• As a result of the improved understanding of data (captured as business metadata and incorporated into or linked to the CDM via a metadata repository tool), data quality can be improved.  If the organization cannot define the data element, how can anyone know whether the data is of high quality?
  • The CDM helps to align IT to the business.  By taking the time to understand the business via the CDM, the business feels it has been understood properly.  The CDM is used to validate and correct understanding – before solutions are developed, thereby saving time, effort, and money.  Misunderstandings can be cleared at the start of a project, rather than at the end during implementation.
  • Information is a key asset – however, often it is not treated with the same care that financial, human, or other resources are managed.  Conceptual Data Models are a key enabler of Data Governance to ensure that information assets are understood and utilized effectively.  The Conceptual Data Model helps an organization identify and understand its information assets and helps to ensure that highly complex information systems are aligned with the business vision.
  • Application design is affected by the data model, whether the application is an Enterprise Data Warehouse, ERP, SOA, OLTP, a Master Data Management hub, etc.  For example, if a many-to-many (M:M) relationship is missed (e.g. a CDM was not developed), this can significantly affect application design.  A common way to resolve a M:M relationship is with an associative entity which means that one more table and one more relationship has to be taken into account in:  program code, screen forms, reports, SQL, interfaces, testing – significantly affecting project schedules and costs.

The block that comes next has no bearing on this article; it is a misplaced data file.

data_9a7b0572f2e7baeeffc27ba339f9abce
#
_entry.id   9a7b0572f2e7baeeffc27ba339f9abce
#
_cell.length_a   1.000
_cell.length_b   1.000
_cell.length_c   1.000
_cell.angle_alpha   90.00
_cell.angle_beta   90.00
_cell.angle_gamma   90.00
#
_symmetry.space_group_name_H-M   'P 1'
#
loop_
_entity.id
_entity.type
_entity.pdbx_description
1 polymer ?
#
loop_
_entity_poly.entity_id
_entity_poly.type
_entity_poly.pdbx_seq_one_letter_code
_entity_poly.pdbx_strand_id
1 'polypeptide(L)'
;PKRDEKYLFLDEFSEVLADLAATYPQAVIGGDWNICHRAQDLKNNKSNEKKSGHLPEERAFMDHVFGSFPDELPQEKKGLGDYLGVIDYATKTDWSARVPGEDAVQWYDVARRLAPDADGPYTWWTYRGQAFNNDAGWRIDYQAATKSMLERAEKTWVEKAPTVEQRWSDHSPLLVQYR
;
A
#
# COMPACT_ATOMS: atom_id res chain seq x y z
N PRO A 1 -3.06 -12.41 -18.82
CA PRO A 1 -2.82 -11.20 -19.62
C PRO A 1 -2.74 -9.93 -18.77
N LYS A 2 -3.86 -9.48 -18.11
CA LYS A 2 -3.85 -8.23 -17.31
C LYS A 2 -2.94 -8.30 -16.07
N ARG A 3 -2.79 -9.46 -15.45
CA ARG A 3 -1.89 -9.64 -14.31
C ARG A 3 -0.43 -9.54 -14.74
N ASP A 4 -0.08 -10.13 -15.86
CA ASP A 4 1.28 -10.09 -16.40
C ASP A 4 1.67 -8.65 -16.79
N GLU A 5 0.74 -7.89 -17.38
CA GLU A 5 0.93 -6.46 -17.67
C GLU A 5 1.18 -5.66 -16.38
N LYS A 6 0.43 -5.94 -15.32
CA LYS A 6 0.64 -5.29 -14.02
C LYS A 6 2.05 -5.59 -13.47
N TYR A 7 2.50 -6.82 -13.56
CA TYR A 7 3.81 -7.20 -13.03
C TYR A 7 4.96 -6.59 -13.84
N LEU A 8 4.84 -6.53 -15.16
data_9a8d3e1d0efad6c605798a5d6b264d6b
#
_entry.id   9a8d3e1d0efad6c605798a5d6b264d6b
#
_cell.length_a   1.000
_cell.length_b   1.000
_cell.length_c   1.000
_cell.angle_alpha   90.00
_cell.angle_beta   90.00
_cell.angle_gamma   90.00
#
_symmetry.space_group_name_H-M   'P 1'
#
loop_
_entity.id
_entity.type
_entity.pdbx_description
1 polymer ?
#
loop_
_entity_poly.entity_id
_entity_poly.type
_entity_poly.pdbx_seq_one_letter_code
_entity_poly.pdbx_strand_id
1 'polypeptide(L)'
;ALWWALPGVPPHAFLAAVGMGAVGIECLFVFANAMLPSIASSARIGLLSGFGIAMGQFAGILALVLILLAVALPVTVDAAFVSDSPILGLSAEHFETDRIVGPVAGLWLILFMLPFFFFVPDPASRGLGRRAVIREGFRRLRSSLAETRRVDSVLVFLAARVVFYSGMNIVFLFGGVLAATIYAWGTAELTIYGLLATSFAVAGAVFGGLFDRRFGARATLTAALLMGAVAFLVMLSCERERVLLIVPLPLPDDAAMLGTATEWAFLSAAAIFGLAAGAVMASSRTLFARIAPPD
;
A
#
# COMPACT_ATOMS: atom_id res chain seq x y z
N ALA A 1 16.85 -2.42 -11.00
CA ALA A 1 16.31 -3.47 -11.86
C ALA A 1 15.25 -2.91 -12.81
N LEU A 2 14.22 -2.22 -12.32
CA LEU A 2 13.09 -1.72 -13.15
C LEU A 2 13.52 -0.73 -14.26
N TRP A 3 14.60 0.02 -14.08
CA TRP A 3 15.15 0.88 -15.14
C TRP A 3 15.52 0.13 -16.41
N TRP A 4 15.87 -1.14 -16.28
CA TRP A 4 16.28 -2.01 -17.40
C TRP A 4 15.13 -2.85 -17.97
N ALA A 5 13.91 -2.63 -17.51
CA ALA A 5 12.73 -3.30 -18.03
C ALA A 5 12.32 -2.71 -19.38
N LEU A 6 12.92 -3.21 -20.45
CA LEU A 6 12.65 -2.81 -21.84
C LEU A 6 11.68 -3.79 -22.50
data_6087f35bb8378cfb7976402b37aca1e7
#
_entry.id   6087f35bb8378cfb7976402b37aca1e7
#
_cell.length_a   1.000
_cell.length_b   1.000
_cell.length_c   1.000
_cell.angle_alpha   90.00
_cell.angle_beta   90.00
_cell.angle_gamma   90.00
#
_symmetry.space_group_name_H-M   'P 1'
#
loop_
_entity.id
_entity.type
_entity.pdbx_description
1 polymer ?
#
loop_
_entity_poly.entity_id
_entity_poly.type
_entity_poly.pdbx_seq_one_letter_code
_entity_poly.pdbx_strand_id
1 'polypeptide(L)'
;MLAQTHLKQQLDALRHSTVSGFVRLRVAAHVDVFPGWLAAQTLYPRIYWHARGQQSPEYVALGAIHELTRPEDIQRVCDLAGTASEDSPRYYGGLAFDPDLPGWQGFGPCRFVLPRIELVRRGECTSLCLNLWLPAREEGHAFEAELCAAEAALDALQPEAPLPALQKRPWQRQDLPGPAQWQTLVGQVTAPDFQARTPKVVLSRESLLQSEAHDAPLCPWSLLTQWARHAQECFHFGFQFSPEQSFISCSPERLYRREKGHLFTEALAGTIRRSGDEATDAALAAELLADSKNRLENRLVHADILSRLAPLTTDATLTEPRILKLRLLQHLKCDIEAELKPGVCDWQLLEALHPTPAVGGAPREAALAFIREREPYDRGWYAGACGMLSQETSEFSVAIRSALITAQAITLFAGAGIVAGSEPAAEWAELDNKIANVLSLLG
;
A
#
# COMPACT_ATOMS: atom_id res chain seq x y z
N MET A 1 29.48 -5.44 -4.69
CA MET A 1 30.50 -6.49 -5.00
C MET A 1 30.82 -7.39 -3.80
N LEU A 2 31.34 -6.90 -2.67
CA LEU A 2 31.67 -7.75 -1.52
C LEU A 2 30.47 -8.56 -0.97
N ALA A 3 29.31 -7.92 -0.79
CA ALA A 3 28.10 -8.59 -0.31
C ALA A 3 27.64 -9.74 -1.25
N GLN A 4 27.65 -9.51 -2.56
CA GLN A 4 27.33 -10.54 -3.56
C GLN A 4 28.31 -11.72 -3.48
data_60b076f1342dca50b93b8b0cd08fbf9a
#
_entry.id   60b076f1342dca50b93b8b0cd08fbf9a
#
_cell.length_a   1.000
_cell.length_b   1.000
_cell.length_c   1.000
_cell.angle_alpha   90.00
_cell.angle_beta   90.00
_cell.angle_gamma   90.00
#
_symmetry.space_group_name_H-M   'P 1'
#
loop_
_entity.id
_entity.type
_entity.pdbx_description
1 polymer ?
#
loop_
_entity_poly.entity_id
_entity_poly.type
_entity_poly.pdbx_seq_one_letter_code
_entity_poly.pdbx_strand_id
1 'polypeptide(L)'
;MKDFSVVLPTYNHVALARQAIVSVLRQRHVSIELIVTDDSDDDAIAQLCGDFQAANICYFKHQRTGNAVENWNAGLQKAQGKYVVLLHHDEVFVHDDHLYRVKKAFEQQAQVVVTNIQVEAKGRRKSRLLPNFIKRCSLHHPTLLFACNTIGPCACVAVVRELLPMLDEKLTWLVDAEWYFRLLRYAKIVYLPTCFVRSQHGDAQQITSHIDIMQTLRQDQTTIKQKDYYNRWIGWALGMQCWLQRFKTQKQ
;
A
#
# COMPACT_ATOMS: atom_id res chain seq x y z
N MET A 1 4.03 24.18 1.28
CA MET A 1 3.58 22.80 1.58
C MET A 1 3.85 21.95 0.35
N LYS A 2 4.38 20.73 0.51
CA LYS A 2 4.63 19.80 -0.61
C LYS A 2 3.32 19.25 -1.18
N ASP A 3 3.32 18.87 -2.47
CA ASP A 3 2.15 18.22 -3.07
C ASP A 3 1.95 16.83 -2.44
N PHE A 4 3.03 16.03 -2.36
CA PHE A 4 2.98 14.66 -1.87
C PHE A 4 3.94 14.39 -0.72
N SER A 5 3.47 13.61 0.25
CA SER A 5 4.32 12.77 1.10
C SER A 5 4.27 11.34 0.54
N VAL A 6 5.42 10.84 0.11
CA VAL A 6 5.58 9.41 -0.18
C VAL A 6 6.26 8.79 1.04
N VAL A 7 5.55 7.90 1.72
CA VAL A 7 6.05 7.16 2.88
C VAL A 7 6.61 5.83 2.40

• More important are the costs associated with the data duplication or missing data that can occur because of an incorrectly modeled relationship.  A large bank recorded all customer information at the account level.  When there was more than one customer on the account critical information (e.g. identifying information, FICO score) about the secondary customers was not recorded.  As a result, the bank did not have a true picture as to the number of customers it had and the true level of activity for its customers.

The measurement tool consists of a major checklist spreadsheet for scoring, and an associated chart for visualization of the results of the CDMA.  The checklist is broken into the following six (6) categories:

  • Descriptiveness
  • Presentation / Clarity
  • Model dissemination and usage
  • Model metadata
  • Lexicon / Terminology
  • Model maintenance

Criteria for Assessing Conceptual Data Models

To derive the score for each question, the following criteria are evaluated (criterion 1 is a yes or no answer; criteria 2-4 are each given a score from 1 to 10).

  1. Defined as an enterprise standard?  Each question represents a functional consideration (“consideration”) for delivering outstanding Conceptual Data Models, and this criterion determines whether the consideration is part of the modeling standards for the organization being assessed.
  2. Degree of tool capability to meet desired consideration?  Not all modeling tools are created equal.  This criterion helps determine whether the tool supports the functional consideration and the degree to which it does so.